As energy bills rise, greater attention is being placed on operational costs by home buyers. Smart developers are taking note and providing homes that are cheaper to run, and nowhere is the trend stronger than in the retirement space.
The Halycon Landing over 50s development on the Sunshine Coast gained attention last year for mandating a minimum eight stars Nationwide House Energy Rating Scheme rating and other sustainability features such as solar panels as standard, in a move to attract cost-aware residents. Now it’s in the process of building its first 10-star NatHERS-rated home, and the first for a retirement community in Australia.
The home, which is being built for retired engineer Them Themsen and wife Martina, is now under construction at the Halcyon development at Bli Bli, Queensland.
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“Halcyon prepared a package that increased its standard eight-star energy rated home to 10 stars and we were immediately intrigued,” Mr Themsen said.
“Firstly at the challenge of creating a truly innovative home, but also at the long-term energy savings and the value it could add to our house.”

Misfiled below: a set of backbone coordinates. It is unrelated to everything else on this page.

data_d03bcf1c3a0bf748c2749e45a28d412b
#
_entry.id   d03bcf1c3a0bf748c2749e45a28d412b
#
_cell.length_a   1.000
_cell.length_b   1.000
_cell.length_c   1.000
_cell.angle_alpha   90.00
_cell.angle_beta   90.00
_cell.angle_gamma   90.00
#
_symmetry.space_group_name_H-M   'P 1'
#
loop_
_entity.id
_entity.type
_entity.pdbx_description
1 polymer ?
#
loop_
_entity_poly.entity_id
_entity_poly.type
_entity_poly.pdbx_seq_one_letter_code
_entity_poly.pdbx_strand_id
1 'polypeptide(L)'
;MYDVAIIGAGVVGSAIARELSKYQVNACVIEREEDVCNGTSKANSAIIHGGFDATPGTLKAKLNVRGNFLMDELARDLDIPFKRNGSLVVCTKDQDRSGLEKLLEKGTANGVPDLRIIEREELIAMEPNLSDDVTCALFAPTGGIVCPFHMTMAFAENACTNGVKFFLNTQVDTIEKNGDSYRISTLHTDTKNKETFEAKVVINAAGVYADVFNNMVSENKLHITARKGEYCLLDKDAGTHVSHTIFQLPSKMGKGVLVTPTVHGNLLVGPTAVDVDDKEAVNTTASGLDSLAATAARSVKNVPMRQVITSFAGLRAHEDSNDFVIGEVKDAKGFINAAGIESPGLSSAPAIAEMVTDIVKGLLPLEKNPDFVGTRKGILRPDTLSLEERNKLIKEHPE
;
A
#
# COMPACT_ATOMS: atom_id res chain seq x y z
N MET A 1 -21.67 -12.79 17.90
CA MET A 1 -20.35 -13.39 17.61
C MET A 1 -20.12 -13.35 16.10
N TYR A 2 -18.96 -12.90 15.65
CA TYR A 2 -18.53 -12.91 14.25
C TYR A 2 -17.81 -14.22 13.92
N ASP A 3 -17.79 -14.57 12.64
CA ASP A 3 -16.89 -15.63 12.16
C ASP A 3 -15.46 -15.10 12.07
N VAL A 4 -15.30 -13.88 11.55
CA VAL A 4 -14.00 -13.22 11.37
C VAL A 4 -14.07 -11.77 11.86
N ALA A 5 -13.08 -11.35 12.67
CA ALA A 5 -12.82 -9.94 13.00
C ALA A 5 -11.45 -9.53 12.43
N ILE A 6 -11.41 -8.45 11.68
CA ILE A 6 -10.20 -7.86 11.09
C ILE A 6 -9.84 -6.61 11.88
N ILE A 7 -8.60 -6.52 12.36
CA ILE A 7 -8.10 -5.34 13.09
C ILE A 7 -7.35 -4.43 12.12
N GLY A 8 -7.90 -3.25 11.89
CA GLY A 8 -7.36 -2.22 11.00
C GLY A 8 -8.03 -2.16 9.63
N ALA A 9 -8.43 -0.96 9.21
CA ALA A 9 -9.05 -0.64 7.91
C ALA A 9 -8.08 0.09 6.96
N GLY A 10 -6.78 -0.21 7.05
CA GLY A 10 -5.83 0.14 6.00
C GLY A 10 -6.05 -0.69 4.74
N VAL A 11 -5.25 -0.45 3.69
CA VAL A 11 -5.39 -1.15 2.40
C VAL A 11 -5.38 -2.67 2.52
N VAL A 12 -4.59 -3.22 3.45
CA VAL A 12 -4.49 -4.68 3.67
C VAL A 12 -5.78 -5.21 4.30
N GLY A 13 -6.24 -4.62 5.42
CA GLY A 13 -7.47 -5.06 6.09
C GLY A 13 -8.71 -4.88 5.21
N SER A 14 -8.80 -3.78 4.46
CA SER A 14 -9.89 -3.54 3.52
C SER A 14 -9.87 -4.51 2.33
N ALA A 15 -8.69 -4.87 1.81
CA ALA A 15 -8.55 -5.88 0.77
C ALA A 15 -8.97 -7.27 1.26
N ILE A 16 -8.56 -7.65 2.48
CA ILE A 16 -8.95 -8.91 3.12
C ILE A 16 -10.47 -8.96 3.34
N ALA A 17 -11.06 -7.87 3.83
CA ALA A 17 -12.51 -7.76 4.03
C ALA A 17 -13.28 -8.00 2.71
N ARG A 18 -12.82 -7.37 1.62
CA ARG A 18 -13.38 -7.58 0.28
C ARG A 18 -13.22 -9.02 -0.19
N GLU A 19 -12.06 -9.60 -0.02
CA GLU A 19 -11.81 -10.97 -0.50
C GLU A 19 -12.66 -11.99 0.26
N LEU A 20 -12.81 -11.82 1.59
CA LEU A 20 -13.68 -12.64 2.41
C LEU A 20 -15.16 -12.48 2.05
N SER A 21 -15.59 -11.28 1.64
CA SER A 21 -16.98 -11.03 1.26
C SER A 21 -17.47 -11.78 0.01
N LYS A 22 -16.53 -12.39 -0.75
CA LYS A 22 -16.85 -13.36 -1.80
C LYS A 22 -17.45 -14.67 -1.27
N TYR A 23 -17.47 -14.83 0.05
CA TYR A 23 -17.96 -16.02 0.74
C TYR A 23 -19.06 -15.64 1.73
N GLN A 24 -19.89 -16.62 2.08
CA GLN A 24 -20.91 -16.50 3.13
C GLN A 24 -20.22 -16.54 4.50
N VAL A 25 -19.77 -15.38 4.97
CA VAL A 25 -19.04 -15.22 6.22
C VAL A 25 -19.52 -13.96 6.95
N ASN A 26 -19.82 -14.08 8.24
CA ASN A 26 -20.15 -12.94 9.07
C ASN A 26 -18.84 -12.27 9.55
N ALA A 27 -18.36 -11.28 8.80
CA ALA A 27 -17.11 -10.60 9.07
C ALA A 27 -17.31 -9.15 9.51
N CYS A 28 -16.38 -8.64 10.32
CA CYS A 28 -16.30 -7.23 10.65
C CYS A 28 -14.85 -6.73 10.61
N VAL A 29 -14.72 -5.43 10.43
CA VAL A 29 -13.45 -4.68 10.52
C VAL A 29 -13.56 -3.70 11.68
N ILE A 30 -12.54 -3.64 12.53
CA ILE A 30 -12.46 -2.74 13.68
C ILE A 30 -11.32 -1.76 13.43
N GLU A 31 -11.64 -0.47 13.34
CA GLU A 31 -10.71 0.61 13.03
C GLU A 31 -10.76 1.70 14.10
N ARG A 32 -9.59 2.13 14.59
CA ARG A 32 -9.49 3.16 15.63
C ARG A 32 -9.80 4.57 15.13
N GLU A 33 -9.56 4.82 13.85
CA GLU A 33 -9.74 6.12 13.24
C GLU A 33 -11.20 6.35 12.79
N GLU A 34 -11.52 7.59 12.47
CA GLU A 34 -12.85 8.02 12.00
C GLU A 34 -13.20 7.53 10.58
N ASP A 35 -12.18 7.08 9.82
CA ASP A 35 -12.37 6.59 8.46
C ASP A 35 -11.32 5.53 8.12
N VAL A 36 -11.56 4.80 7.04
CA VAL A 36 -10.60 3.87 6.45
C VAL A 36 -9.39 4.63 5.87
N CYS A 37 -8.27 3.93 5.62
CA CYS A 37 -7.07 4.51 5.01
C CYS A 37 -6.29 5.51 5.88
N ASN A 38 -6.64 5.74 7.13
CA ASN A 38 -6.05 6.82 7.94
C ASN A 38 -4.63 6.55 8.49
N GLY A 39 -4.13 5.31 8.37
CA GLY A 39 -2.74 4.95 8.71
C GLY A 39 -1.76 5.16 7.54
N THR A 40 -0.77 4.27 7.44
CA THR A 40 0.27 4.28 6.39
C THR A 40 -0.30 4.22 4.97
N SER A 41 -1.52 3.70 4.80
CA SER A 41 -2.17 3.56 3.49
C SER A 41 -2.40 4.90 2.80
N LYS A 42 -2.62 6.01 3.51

He said studies also showed a correlation between star ratings and home value, which was around three per cent a star.
“Based on that calculation, a $400,000 house increases in value by $12,000 per star, which makes it a highly viable financial investment,” Mr Themsen said.
Ten stars is the highest rating on the NatHERS scale, with the NatHERS website stating that people with 10-star homes are unlikely to need artificial cooling or heating. This was recently shown in “Josh’s House” by ABC presenter and scientist Josh Byrne, whose 10-star home has no need for cooling and was built at a cost comparable to a typical three-by-two home.
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Mr Themsen said careful design and material selection would help to get the house up to 10 stars.
“The design of the house will capitalise on the natural heating and cooling methods that result from a careful choice of building materials, improved insulation, window glazing and the natural control of sunlight and airflow,” he said.
“That’s important for an area like the Sunshine Coast, which has warm, humid summers.”
Halcyon joint managing director Bevan Geissmann said the company was committed to reducing overheads for residents.
“Our development approach takes into account not only home owners’ desires to reduce long-term running costs, but to tread a little lighter on the earth,” Dr Geissmann said.
He also said many residents were generating more electricity than they were using, giving them a revenue stream to put into leisure activities.